Captivating For Captives



Add as Friend‘Stranger Danger’ is the scary term we drill into our kids to stop them talking to strangers. This didn’t stop my little brother though. Not only was he talking to these strangers he had only met 30 minutes prior (who were about 4 or 5 years old I should add), but he also invited them to his birthday party, and rattled off his address without hesitation. When reminded that he was not supposed to tell strangers where he lived, he responded, “But they’re not strangers, they’re my friends”. If only all our stranger-friends had the innocence of a 4 year old.

‘Human trafficking’ is probably the adult-equivalent of the ‘Stranger danger’ term. Unfortunately however, too many people don’t take it seriously enough (or simply haven’t heard of it), and unintentionally make themselves available to predators.

Many years ago, during a trip to the shopping centre, one of my siblings looked fearfully at a man with a rather large belly, a hairy face and just an overall gruff sort of appearance. Having been taught about stranger danger, they were aware that there were ‘bad’ people out there. “Is that the bad man?” they asked earnestly, hopefully not loud enough for the poor guy to hear (at least they were wise enough to understand that not all ‘bed men’ walk around in dark coats and hang out in shadows, handing out candy). Who knows? Unfortunately for us, they come in all shapes and sizes. The ‘bad man’ was more likely the respectable looking chap with an expensive suit, his hair slicked back and a charming glint in his eye. Sometimes the ‘bad man’ is a woman.

So how do the ‘bad’ men/women obtain their victims?

  • They prey on the vulnerable (usually people who are: uneducated, living in poverty, lacking family/social support, migrants (legal or illegal), women and children)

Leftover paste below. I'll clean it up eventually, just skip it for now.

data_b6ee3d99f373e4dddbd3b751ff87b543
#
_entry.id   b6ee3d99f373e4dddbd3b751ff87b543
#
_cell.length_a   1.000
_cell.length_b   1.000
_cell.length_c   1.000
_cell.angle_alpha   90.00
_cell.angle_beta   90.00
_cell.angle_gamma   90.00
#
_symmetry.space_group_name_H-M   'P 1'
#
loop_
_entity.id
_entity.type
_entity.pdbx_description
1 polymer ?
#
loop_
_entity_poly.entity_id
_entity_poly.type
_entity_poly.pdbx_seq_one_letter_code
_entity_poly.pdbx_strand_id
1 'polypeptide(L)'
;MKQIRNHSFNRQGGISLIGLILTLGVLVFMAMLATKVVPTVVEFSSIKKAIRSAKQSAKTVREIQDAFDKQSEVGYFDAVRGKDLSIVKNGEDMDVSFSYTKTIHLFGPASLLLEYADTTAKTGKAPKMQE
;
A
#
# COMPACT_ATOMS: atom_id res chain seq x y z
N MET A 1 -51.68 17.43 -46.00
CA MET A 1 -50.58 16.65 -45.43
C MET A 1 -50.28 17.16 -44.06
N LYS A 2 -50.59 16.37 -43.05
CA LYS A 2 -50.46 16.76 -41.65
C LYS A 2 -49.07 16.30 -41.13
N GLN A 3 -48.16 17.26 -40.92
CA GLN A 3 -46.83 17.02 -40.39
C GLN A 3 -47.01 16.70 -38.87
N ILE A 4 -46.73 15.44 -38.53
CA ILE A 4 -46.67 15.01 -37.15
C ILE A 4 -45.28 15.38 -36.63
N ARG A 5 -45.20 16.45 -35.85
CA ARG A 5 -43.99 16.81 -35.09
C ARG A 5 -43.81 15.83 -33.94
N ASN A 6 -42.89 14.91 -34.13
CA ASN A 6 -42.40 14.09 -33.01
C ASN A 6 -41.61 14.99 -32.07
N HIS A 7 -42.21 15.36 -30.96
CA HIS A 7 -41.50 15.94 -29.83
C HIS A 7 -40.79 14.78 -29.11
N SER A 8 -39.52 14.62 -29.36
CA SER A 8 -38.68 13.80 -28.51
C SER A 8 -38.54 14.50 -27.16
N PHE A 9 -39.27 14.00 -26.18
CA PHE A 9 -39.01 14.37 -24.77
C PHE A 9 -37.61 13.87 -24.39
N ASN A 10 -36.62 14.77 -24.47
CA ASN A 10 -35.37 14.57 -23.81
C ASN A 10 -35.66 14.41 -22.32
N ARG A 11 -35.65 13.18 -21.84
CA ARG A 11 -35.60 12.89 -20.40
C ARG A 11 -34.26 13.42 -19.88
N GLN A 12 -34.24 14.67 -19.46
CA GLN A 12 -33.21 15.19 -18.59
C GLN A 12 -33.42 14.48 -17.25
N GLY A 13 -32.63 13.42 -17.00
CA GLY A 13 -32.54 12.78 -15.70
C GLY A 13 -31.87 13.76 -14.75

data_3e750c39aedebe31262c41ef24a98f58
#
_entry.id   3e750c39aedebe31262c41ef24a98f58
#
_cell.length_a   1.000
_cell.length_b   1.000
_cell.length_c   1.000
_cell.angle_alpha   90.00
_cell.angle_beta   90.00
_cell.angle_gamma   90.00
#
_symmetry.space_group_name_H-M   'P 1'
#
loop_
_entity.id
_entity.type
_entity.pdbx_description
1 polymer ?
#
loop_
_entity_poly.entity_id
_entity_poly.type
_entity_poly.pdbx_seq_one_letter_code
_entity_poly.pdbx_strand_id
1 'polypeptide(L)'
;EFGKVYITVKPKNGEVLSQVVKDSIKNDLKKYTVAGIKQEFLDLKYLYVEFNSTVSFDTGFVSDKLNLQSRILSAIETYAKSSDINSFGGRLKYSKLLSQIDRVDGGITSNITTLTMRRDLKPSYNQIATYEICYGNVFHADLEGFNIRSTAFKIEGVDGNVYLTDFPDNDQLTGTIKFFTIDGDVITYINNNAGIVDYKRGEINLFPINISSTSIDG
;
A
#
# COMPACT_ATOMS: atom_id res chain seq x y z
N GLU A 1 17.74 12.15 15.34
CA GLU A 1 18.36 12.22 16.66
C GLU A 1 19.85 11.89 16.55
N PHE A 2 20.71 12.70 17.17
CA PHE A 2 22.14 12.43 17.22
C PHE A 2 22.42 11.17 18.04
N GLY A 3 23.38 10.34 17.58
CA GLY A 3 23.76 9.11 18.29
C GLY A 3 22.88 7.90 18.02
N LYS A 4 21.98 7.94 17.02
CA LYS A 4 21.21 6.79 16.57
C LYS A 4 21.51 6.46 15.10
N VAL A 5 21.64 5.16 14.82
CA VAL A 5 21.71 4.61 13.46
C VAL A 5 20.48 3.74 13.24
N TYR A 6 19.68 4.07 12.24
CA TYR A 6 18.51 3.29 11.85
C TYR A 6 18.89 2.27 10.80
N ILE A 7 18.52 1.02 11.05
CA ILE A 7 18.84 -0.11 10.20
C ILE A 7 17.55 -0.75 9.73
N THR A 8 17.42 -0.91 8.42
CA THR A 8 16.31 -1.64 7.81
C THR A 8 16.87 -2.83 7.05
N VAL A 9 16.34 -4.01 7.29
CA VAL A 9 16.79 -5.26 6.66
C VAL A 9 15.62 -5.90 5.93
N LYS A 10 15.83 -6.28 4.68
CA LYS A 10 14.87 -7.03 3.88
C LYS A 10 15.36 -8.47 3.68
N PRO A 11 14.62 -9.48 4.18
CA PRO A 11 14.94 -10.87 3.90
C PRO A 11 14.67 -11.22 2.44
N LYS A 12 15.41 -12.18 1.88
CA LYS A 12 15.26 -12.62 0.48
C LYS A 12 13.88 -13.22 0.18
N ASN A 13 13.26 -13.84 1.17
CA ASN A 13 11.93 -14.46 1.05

• They offer fake ‘dream-come-true’ jobs to people in the above situations, sometimes in another country, and the offer is readily accepted
  • They ‘buy’ them from others, usually family members or friends
  • Sometimes they simply kidnap them
  • Once in ‘possession’ of the person, they often:
    – strip them of their passport and any identifying documents
    – beat, rape, torture, threaten, starve, and lie to the victim
    – ensure the victim doesn’t know where they are, doesn’t know the language, and is scared of authorities (through lies)
    – hide them away from authorities and community members
    – move them around from place to place to avoid being caught
    – use fear and all forms of abuse to control them

Every story is different, here is one of them. Watch Natalia’s story.


Leave a Reply

Fill in your details below or click an icon to log in: Logo

You are commenting using your account. Log Out /  Change )

Google+ photo

You are commenting using your Google+ account. Log Out /  Change )

Twitter picture

You are commenting using your Twitter account. Log Out /  Change )

Facebook photo

You are commenting using your Facebook account. Log Out /  Change )


Connecting to %s


This entry was posted on December 18, 2013 by in Background Information and tagged , , .
%d bloggers like this: